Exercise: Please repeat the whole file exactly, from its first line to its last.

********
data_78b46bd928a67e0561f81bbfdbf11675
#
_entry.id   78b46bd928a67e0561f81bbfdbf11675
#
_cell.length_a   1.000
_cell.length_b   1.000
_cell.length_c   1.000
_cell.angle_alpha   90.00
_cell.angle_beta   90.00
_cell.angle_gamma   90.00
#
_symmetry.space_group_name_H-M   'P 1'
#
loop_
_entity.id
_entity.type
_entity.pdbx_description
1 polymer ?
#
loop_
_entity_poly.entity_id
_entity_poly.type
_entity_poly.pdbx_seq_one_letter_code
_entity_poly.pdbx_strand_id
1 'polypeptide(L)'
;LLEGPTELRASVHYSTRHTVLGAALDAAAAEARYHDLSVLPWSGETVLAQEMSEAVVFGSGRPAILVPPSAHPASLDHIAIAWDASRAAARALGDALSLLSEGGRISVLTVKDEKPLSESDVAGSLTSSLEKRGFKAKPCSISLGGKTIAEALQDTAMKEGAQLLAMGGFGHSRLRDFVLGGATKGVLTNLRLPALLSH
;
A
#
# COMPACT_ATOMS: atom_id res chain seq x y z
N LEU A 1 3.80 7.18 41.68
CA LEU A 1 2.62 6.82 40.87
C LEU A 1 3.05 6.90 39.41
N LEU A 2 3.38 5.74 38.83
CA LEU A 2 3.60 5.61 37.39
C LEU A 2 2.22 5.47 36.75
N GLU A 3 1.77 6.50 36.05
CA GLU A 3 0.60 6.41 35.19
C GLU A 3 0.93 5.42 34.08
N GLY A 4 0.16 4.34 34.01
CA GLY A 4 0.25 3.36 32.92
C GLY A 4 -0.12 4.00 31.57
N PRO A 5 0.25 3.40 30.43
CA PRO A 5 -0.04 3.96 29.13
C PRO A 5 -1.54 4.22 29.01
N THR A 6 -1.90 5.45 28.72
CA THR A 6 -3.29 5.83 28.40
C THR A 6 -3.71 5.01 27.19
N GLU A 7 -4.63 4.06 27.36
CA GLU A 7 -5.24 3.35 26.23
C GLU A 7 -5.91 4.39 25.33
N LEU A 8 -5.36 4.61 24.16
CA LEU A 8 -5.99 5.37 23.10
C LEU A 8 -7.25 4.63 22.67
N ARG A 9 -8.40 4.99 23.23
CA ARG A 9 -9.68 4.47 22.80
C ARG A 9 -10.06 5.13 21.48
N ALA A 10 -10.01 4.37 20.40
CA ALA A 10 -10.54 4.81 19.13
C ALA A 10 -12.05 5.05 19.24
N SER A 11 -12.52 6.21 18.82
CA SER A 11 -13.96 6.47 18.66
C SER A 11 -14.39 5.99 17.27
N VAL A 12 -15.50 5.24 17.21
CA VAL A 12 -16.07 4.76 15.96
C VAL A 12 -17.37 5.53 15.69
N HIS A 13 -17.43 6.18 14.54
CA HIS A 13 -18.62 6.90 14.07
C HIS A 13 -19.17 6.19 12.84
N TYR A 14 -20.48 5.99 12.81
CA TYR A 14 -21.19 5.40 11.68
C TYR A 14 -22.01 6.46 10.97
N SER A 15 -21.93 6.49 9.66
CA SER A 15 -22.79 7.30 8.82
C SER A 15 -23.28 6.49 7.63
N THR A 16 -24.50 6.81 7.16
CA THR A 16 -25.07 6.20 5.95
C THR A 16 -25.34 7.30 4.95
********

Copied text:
data_78b46bd928a67e0561f81bbfdbf11675
#
_entry.id   78b46bd928a67e0561f81bbfdbf11675
#
_cell.length_a   1.000
_cell.length_b   1.000
_cell.length_c   1.000
_cell.angle_alpha   90.00
_cell.angle_beta   90.00
_cell.angle_gamma   90.00
#
_symmetry.space_group_name_H-M   'P 1'
#
loop_
_entity.id
_entity.type
_entity.pdbx_description
1 polymer ?
#
loop_
_entity_poly.entity_id
_entity_poly.type
_entity_poly.pdbx_seq_one_letter_code
_entity_poly.pdbx_strand_id
1 'polypeptide(L)'
;LLEGPTELRASVHYSTRHTVLGAALDAAAAEARYHDLSVLPWSGETVLAQEMSEAVVFGSGRPAILVPPSAHPASLDHIAIAWDASRAAARALGDALSLLSEGGRISVLTVKDEKPLSESDVAGSLTSSLEKRGFKAKPCSISLGGKTIAEALQDTAMKEGAQLLAMGGFGHSRLRDFVLGGATKGVLTNLRLPALLSH
;
A
#
# COMPACT_ATOMS: atom_id res chain seq x y z
N LEU A 1 3.80 7.18 41.68
CA LEU A 1 2.62 6.82 40.87
C LEU A 1 3.05 6.90 39.41
N LEU A 2 3.38 5.74 38.83
CA LEU A 2 3.60 5.61 37.39
C LEU A 2 2.22 5.47 36.75
N GLU A 3 1.77 6.50 36.05
CA GLU A 3 0.60 6.41 35.19
C GLU A 3 0.93 5.42 34.08
N GLY A 4 0.16 4.34 34.01
CA GLY A 4 0.25 3.36 32.92
C GLY A 4 -0.12 4.00 31.57
N PRO A 5 0.25 3.40 30.43
CA PRO A 5 -0.04 3.96 29.13
C PRO A 5 -1.54 4.22 29.01
N THR A 6 -1.90 5.45 28.72
CA THR A 6 -3.29 5.83 28.40
C THR A 6 -3.71 5.01 27.19
N GLU A 7 -4.63 4.06 27.36
CA GLU A 7 -5.24 3.35 26.23
C GLU A 7 -5.91 4.39 25.33
N LEU A 8 -5.36 4.61 24.16
CA LEU A 8 -5.99 5.37 23.10
C LEU A 8 -7.25 4.63 22.67
N ARG A 9 -8.40 4.99 23.23
CA ARG A 9 -9.68 4.47 22.80
C ARG A 9 -10.06 5.13 21.48
N ALA A 10 -10.01 4.37 20.40
CA ALA A 10 -10.54 4.81 19.13
C ALA A 10 -12.05 5.05 19.24
N SER A 11 -12.52 6.21 18.82
CA SER A 11 -13.96 6.47 18.66
C SER A 11 -14.39 5.99 17.27
N VAL A 12 -15.50 5.24 17.21
CA VAL A 12 -16.07 4.76 15.96
C VAL A 12 -17.37 5.53 15.69
N HIS A 13 -17.43 6.18 14.54
CA HIS A 13 -18.62 6.90 14.07
C HIS A 13 -19.17 6.19 12.84
N TYR A 14 -20.48 5.99 12.81
CA TYR A 14 -21.19 5.40 11.68
C TYR A 14 -22.01 6.46 10.97
N SER A 15 -21.93 6.49 9.66
CA SER A 15 -22.79 7.30 8.82
C SER A 15 -23.28 6.49 7.63
N THR A 16 -24.50 6.81 7.16
CA THR A 16 -25.07 6.20 5.95
C THR A 16 -25.34 7.30 4.95